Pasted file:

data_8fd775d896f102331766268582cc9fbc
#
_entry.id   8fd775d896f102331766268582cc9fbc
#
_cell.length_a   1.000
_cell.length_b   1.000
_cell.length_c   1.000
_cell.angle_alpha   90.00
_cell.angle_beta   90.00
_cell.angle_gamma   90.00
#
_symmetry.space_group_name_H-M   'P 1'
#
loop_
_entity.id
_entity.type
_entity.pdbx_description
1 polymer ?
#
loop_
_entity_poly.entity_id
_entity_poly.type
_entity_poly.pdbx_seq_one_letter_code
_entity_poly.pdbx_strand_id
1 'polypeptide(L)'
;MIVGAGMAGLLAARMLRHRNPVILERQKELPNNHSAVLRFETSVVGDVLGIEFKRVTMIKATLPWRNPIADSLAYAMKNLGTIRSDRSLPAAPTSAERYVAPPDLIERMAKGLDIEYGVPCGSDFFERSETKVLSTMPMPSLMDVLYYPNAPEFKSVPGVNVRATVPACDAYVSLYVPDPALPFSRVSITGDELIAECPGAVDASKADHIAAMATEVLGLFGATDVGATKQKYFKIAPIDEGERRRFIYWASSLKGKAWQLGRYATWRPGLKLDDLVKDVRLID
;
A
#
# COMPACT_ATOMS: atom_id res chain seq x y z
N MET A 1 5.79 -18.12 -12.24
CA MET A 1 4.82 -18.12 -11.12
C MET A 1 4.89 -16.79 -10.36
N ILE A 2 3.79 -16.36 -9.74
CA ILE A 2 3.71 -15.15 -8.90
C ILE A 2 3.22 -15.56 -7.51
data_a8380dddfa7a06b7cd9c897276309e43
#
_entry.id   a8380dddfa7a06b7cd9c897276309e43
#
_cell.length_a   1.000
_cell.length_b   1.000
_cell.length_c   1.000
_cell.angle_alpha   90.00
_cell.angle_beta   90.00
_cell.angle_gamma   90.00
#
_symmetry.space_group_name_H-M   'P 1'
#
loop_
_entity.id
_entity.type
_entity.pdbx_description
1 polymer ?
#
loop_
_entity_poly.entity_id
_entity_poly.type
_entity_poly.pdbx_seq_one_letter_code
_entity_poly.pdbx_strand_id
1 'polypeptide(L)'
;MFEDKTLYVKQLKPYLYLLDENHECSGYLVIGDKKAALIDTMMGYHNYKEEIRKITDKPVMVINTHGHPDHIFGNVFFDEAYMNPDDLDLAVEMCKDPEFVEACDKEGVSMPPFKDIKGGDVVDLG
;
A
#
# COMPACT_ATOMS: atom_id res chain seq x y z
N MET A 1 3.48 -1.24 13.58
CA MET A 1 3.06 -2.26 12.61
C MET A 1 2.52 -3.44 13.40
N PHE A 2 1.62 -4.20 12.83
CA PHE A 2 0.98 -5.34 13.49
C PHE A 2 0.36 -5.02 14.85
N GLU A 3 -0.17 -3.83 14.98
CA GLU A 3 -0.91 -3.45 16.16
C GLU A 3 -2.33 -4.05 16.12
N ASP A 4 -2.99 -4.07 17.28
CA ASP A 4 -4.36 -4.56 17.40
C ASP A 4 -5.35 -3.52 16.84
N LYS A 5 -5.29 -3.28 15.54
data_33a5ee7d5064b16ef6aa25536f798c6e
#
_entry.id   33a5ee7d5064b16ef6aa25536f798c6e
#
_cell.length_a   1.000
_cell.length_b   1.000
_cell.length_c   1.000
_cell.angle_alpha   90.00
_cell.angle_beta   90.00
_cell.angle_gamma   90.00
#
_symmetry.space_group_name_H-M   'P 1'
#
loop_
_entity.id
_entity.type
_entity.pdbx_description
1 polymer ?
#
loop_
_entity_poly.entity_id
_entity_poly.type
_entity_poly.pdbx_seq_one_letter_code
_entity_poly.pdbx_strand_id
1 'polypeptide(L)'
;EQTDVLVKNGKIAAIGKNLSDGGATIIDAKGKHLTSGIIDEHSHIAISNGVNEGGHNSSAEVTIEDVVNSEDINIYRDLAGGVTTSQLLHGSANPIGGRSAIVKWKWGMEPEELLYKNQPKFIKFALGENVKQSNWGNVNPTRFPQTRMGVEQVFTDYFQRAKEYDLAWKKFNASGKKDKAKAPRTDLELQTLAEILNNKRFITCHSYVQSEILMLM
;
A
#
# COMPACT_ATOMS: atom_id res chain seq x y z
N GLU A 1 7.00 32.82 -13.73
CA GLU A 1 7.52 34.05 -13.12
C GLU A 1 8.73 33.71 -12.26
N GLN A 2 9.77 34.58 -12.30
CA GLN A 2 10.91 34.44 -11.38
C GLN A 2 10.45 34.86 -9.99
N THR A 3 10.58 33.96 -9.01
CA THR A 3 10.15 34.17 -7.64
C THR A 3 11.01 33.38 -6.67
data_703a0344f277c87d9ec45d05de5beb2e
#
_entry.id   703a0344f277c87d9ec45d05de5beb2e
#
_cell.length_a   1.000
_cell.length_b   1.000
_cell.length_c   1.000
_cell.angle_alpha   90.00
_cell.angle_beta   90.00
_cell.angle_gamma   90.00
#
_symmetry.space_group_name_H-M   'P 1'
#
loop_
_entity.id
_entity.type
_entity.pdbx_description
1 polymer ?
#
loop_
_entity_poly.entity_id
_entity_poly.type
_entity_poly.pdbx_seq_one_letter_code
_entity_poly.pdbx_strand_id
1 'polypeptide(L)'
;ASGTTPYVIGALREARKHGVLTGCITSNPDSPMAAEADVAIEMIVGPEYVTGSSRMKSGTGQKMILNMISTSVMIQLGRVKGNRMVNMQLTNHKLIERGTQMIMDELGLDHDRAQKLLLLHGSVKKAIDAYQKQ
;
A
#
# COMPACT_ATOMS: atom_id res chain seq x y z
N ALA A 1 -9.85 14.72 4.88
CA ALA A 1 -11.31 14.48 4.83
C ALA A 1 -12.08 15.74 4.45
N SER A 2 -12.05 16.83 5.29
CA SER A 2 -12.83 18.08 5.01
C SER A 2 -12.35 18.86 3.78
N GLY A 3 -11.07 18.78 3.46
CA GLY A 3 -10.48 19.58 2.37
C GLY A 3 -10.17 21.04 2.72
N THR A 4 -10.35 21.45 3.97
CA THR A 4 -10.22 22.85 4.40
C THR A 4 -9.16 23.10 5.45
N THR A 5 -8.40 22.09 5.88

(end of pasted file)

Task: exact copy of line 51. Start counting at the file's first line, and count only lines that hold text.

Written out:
_entity.id